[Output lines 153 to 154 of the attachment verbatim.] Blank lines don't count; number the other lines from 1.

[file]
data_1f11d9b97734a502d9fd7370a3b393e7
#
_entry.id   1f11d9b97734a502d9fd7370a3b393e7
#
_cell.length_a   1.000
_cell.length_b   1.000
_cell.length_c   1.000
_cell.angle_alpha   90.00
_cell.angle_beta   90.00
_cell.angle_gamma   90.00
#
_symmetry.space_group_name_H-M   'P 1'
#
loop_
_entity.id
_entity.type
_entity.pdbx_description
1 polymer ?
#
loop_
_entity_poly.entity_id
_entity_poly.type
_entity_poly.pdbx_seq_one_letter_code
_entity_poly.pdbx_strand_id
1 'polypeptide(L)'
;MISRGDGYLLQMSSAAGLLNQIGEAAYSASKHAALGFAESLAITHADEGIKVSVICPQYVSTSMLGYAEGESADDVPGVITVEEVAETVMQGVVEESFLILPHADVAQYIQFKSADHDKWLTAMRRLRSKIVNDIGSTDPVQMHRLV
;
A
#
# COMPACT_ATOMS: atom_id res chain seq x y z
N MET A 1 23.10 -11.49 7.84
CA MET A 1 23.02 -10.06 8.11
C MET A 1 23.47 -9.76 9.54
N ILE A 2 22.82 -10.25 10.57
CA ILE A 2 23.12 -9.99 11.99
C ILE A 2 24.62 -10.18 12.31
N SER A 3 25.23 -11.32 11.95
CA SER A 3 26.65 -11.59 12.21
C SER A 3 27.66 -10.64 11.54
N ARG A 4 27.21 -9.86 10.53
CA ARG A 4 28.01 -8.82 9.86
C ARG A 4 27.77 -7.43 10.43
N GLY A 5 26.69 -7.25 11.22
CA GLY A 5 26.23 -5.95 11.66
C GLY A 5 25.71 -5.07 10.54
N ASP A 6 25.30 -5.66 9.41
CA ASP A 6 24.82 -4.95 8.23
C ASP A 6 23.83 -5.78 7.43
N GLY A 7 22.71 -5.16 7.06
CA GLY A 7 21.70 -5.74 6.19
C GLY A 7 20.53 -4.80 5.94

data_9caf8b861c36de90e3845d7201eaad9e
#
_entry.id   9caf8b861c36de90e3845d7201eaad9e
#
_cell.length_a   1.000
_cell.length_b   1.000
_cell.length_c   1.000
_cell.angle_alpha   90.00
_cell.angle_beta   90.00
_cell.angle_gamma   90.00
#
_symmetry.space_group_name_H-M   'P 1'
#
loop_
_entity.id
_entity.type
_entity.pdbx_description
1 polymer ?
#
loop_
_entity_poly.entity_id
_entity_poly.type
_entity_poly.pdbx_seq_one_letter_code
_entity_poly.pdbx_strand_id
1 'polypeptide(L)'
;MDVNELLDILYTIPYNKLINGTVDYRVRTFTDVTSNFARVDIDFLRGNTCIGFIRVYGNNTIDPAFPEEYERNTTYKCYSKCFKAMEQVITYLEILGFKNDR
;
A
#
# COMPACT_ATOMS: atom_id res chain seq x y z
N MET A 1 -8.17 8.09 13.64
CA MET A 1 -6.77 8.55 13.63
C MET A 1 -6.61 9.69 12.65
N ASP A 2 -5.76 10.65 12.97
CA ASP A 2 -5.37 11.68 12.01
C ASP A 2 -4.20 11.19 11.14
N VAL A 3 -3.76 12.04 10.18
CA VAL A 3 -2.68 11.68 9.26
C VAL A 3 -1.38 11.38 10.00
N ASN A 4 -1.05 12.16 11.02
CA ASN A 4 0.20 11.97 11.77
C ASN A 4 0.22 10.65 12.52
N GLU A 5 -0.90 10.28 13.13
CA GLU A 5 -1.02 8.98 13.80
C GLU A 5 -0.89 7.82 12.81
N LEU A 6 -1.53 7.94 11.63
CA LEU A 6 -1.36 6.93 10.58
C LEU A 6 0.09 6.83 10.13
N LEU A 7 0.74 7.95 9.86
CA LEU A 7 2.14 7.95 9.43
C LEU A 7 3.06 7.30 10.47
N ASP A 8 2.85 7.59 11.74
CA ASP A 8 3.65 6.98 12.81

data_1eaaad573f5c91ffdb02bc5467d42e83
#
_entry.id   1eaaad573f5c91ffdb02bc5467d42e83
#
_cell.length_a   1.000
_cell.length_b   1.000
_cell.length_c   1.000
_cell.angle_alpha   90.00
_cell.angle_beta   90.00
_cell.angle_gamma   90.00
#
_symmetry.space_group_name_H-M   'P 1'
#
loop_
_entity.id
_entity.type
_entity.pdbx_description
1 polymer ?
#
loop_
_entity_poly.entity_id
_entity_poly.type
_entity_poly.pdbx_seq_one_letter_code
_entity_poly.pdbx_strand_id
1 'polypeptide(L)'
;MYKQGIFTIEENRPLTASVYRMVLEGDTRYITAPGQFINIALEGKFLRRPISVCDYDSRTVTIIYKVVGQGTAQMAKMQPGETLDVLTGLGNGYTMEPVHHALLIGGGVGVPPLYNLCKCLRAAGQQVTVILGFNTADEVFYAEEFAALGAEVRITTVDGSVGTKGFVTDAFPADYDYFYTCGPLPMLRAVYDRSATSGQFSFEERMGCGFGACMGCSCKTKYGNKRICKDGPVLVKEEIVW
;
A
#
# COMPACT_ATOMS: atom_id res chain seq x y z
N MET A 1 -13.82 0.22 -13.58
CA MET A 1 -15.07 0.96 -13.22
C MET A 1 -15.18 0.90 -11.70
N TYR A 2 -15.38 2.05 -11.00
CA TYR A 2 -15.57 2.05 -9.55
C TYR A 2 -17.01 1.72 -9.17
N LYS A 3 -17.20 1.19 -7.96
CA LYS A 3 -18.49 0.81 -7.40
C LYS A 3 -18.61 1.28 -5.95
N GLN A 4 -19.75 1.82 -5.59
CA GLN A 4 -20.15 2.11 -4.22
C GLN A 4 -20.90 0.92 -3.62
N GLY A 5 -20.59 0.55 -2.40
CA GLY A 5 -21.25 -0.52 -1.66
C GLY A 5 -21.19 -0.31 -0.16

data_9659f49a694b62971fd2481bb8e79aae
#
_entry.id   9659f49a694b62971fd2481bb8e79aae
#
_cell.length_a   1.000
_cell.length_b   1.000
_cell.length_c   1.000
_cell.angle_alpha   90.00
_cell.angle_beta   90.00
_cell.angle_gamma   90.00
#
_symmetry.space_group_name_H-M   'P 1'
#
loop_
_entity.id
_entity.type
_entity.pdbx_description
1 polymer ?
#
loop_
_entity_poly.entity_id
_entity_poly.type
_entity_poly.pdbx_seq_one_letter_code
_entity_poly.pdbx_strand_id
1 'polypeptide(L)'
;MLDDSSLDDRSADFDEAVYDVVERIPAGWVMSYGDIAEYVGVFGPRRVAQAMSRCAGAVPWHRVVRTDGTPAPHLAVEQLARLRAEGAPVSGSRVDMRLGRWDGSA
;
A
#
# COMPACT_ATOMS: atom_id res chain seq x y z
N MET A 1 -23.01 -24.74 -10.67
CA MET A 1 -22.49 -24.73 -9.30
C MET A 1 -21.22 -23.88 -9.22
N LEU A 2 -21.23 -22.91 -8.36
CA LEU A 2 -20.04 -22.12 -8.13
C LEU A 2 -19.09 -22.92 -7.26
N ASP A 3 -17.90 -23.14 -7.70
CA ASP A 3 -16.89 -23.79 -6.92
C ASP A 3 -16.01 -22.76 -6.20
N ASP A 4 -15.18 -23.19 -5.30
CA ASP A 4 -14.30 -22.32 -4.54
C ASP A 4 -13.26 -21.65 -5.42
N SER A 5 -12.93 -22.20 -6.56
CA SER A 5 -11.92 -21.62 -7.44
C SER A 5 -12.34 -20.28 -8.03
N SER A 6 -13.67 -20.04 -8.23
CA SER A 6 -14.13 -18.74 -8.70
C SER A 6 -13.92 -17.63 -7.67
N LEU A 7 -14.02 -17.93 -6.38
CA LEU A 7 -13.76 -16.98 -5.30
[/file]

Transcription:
#
_cell.length_a   1.000